Central African Republic: a town in danger of losing its soul

News Stories, 12 February 2014

© UNHCR/J.Mathurin
A UNHCR staff member visits the École Liberté in Bossangoa every morning to listen to the people who have sought shelter there.

BOSSANGOA, Central African Republic, February 12 (UNHCR) Zenabou feels like a prisoner in her own home. The inter-communal violence and killings of recent weeks by rival groups the predominantly Muslim Seleka and the Christian Anti-Balaka forced her to flee her house in Bossangoa, north-west Central African Republic, with her seven children and seek shelter in the town's École Liberté (Liberty School) with scores of other frightened families.

This strong woman is terrified by what is happening in the town where she has spent most of her life, especially the targeting of civilians by men with arms on the basis of religion. "Bossangoa has always been a city where Muslims and Christians have lived together. It should remain so," she stresses, adding that should the violence continue, "the city risks losing its identity, its soul." Her words mean a lot for the mixed community, in which everyone has been affected by a conflict that has left almost 840,000 people displaced within the country.

Almost 1,000 of Bossangoa's Muslims have fled since last December, when Anti-Balaka fighters began killing civilians because of their religion. These people have sought shelter in other areas or in Chad, and those that remain the 225 Muslim families in the École Liberté need protection. And the situation here is being repeated across the country, with small pockets of people hanging on in their homes despite the risk to their lives as tens of thousands of others flee.

UNHCR is highly alarmed at the deteriorating humanitarian situation in Central African Republic and concerned for the welfare of the displaced in Bossangoa.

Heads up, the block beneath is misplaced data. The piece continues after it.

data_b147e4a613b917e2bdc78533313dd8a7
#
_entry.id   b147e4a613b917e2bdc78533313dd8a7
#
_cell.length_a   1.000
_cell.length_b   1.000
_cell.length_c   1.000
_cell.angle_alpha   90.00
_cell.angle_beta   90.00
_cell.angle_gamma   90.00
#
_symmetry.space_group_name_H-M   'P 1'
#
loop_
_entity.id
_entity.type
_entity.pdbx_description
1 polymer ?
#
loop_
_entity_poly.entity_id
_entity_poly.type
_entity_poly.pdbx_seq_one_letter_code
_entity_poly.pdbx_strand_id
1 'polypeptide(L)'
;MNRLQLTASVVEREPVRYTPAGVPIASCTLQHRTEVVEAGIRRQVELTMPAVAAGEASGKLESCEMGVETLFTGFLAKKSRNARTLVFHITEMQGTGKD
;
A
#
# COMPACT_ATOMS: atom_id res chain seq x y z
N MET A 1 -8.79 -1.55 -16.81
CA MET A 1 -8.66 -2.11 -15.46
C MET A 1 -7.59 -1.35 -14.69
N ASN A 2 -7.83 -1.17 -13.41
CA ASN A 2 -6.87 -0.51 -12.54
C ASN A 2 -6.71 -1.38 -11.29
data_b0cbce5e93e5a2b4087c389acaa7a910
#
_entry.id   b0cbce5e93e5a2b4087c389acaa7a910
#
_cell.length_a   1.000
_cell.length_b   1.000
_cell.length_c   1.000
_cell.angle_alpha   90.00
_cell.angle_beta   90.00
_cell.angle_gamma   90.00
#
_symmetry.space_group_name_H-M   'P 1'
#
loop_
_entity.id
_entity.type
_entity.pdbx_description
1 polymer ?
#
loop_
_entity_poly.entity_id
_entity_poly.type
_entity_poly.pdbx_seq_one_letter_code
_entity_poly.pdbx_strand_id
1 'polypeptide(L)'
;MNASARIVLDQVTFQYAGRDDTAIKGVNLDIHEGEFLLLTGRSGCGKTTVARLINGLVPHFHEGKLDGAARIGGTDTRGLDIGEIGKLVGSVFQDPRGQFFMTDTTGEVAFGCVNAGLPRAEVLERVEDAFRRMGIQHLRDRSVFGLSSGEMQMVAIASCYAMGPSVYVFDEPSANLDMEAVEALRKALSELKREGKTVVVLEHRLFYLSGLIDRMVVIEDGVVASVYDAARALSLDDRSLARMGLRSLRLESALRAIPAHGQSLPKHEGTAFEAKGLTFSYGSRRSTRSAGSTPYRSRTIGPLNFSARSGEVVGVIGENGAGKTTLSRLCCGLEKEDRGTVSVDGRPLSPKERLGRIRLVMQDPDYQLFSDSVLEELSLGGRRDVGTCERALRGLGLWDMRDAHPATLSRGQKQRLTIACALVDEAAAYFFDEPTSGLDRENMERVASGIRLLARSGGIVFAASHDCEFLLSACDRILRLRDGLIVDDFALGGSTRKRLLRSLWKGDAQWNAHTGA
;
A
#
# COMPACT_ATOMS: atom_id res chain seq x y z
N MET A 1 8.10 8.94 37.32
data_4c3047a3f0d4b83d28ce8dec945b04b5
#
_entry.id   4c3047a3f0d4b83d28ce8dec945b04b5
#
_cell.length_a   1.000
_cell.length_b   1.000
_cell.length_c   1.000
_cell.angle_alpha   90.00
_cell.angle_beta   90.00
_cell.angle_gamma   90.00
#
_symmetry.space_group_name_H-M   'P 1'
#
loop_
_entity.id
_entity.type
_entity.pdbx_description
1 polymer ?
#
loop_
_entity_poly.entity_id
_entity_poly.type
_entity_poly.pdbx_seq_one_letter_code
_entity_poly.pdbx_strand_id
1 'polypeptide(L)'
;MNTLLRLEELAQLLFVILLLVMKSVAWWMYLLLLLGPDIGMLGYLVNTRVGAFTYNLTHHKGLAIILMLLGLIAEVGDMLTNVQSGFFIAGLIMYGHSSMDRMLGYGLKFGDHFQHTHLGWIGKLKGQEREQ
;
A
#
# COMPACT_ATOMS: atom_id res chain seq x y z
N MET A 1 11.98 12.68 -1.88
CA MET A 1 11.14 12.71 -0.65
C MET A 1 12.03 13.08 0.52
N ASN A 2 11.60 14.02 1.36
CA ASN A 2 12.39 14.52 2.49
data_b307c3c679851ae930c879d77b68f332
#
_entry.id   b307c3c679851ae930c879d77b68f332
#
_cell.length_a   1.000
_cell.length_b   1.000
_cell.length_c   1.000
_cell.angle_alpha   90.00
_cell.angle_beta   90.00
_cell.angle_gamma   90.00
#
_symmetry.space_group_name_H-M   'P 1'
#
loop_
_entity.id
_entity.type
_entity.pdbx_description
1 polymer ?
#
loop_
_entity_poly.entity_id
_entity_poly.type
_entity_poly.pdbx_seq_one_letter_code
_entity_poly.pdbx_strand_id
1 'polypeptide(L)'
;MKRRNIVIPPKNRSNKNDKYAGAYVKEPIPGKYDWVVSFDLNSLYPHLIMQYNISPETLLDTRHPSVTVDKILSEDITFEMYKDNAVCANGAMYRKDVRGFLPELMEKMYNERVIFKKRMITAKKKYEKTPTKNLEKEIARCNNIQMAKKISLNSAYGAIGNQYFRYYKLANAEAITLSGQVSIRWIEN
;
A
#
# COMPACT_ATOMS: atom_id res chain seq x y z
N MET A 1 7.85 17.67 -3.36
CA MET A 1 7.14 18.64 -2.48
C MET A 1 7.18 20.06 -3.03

"We are here to listen, to witness and to take action through advocating for solutions," says Jean Maturim, a UNHCR national field officer, adding that the refugee agency has been regularly visiting the displaced in École Liberté and at Bossangoa's Roman Catholic church since the start of the year, bringing a message of reconciliation. Thanks to these efforts, both religious communities have requested meetings and workshops for the two communities.

Zenabou has been in her element at these well-attended gatherings, reminding the participants of the long history of harmony and peaceful coexistence between the communities. But at the end of one meeting, she confides her fears to UNHCR and the feeling that she is trapped. "Because you [UNHCR] are here, those thugs will not dare kill us," she avers.

Her concerns are real. Thugs and Anti-Balaka militiamen roam the streets, sometimes passing by the school and shouting threatening words to the families inside. International peace-keeping troops prevent them from breaking in, as does the presence of agencies like UNHCR and Catholic Relief Services, but it is terrifying for those inside the school and a daily reminder of the danger.

"We are here as witnesses of the international community, which can play a critical role in bringing people together, finding solutions, and in preventing situations, such as this one, from worsening," explains Josep Zapater, a senior UNHCR protection officer.